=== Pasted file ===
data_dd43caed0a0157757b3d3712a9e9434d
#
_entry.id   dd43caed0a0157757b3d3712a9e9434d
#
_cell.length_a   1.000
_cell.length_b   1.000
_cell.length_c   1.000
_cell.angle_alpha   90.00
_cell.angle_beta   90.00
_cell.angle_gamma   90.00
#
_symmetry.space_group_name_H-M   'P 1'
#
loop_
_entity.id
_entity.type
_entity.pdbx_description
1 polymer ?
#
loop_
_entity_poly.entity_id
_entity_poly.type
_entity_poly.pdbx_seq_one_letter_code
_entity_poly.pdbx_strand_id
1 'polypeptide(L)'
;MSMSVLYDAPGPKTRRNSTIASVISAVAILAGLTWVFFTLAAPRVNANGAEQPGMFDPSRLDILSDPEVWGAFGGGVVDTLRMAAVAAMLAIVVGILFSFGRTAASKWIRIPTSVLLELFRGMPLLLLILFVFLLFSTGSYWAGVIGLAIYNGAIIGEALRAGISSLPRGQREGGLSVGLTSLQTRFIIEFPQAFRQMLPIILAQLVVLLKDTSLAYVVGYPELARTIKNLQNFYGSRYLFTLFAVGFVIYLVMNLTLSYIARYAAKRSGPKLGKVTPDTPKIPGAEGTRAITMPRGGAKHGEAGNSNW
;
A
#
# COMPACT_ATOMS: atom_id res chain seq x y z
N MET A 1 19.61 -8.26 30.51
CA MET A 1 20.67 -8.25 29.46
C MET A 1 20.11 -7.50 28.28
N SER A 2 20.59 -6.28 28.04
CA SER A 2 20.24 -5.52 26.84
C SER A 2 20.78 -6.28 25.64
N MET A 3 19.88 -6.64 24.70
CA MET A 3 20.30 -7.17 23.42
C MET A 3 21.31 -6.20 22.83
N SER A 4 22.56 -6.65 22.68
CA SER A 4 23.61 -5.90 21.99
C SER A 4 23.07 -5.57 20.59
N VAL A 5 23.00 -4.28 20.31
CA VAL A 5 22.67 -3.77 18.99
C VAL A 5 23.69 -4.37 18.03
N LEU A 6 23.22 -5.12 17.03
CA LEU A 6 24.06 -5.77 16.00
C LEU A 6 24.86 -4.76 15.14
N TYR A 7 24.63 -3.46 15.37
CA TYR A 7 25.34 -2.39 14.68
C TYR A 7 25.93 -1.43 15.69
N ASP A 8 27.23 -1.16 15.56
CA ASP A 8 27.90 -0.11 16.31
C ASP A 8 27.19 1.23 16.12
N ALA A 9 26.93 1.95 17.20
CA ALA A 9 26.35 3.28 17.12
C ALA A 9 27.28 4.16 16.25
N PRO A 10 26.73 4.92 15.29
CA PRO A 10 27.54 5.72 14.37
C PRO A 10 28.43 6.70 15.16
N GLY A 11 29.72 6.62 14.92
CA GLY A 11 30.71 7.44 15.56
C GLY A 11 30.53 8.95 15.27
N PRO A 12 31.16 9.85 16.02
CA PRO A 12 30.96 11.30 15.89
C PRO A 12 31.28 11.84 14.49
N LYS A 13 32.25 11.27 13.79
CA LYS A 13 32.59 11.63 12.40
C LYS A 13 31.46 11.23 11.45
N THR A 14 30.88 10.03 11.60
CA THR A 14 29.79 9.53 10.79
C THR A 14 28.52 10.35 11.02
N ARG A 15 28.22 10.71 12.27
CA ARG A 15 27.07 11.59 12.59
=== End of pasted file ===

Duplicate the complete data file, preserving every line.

data_dd43caed0a0157757b3d3712a9e9434d
#
_entry.id   dd43caed0a0157757b3d3712a9e9434d
#
_cell.length_a   1.000
_cell.length_b   1.000
_cell.length_c   1.000
_cell.angle_alpha   90.00
_cell.angle_beta   90.00
_cell.angle_gamma   90.00
#
_symmetry.space_group_name_H-M   'P 1'
#
loop_
_entity.id
_entity.type
_entity.pdbx_description
1 polymer ?
#
loop_
_entity_poly.entity_id
_entity_poly.type
_entity_poly.pdbx_seq_one_letter_code
_entity_poly.pdbx_strand_id
1 'polypeptide(L)'
;MSMSVLYDAPGPKTRRNSTIASVISAVAILAGLTWVFFTLAAPRVNANGAEQPGMFDPSRLDILSDPEVWGAFGGGVVDTLRMAAVAAMLAIVVGILFSFGRTAASKWIRIPTSVLLELFRGMPLLLLILFVFLLFSTGSYWAGVIGLAIYNGAIIGEALRAGISSLPRGQREGGLSVGLTSLQTRFIIEFPQAFRQMLPIILAQLVVLLKDTSLAYVVGYPELARTIKNLQNFYGSRYLFTLFAVGFVIYLVMNLTLSYIARYAAKRSGPKLGKVTPDTPKIPGAEGTRAITMPRGGAKHGEAGNSNW
;
A
#
# COMPACT_ATOMS: atom_id res chain seq x y z
N MET A 1 19.61 -8.26 30.51
CA MET A 1 20.67 -8.25 29.46
C MET A 1 20.11 -7.50 28.28
N SER A 2 20.59 -6.28 28.04
CA SER A 2 20.24 -5.52 26.84
C SER A 2 20.78 -6.28 25.64
N MET A 3 19.88 -6.64 24.70
CA MET A 3 20.30 -7.17 23.42
C MET A 3 21.31 -6.20 22.83
N SER A 4 22.56 -6.65 22.68
CA SER A 4 23.61 -5.90 21.99
C SER A 4 23.07 -5.57 20.59
N VAL A 5 23.00 -4.28 20.31
CA VAL A 5 22.67 -3.77 18.99
C VAL A 5 23.69 -4.37 18.03
N LEU A 6 23.22 -5.12 17.03
CA LEU A 6 24.06 -5.77 16.00
C LEU A 6 24.86 -4.76 15.14
N TYR A 7 24.63 -3.46 15.37
CA TYR A 7 25.34 -2.39 14.68
C TYR A 7 25.93 -1.43 15.69
N ASP A 8 27.23 -1.16 15.56
CA ASP A 8 27.90 -0.11 16.31
C ASP A 8 27.19 1.23 16.12
N ALA A 9 26.93 1.95 17.20
CA ALA A 9 26.35 3.28 17.12
C ALA A 9 27.28 4.16 16.25
N PRO A 10 26.73 4.92 15.29
CA PRO A 10 27.54 5.72 14.37
C PRO A 10 28.43 6.70 15.16
N GLY A 11 29.72 6.62 14.92
CA GLY A 11 30.71 7.44 15.56
C GLY A 11 30.53 8.95 15.27
N PRO A 12 31.16 9.85 16.02
CA PRO A 12 30.96 11.30 15.89
C PRO A 12 31.28 11.84 14.49
N LYS A 13 32.25 11.27 13.79
CA LYS A 13 32.59 11.63 12.40
C LYS A 13 31.46 11.23 11.45
N THR A 14 30.88 10.03 11.60
CA THR A 14 29.79 9.53 10.79
C THR A 14 28.52 10.35 11.02
N ARG A 15 28.22 10.71 12.27
CA ARG A 15 27.07 11.59 12.59